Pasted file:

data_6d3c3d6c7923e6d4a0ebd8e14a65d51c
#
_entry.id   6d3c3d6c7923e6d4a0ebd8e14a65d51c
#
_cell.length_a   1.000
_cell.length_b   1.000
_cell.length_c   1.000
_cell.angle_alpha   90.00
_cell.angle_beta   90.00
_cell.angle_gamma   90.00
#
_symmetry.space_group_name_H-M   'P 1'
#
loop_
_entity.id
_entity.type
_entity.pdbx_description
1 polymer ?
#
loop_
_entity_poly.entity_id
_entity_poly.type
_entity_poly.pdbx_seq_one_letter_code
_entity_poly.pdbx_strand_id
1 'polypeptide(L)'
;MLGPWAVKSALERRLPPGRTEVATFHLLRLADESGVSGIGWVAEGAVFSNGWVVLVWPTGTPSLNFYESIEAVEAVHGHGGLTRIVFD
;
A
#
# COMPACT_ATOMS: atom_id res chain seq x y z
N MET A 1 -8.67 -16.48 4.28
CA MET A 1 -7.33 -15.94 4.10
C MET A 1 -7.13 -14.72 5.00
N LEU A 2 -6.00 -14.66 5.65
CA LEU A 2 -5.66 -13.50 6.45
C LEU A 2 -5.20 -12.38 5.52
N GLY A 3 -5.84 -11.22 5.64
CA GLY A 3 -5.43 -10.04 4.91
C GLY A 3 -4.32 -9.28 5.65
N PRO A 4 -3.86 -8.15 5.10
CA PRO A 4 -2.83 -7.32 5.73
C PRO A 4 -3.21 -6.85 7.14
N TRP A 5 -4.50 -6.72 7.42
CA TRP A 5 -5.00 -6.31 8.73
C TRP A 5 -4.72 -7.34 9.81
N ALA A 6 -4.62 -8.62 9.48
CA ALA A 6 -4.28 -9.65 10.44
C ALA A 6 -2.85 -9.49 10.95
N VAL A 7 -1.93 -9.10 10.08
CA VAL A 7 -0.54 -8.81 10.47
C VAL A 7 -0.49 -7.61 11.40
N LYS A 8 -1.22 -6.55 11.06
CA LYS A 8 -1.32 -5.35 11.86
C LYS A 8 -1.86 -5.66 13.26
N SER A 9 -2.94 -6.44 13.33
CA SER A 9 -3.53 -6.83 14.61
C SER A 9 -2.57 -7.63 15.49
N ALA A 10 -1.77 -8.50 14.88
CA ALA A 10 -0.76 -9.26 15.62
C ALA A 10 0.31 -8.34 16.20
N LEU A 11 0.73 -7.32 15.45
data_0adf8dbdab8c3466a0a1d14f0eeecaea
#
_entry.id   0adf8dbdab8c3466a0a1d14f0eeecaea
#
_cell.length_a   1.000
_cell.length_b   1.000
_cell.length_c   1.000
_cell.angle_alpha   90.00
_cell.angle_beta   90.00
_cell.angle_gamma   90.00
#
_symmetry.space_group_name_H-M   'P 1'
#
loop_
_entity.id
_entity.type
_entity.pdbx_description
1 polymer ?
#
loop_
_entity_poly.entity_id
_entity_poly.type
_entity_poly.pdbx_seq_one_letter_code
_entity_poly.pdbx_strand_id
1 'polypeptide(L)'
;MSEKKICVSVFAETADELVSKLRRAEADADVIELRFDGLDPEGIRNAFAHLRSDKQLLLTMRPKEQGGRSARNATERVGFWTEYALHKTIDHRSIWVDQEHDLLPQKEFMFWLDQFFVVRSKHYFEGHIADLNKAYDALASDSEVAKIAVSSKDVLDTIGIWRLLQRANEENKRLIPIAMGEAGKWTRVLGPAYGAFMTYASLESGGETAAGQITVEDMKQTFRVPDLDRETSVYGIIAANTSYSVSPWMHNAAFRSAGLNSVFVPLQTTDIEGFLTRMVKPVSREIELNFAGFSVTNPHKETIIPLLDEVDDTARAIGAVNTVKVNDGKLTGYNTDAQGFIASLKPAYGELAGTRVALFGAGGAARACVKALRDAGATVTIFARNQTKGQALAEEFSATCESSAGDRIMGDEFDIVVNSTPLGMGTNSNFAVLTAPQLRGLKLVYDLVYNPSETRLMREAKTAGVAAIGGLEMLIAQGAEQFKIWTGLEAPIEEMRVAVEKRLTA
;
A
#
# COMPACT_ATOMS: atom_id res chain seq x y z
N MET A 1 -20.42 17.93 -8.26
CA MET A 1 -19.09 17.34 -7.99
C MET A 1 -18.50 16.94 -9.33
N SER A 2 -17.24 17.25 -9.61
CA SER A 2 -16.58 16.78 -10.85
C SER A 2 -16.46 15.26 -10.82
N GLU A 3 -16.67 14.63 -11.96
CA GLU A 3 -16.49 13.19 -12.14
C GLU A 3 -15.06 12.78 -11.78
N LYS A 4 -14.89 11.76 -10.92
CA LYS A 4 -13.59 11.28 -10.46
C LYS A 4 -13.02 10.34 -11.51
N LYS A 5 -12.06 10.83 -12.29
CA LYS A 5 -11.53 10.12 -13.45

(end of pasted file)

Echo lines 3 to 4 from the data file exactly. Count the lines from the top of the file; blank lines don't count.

_entry.id   6d3c3d6c7923e6d4a0ebd8e14a65d51c
#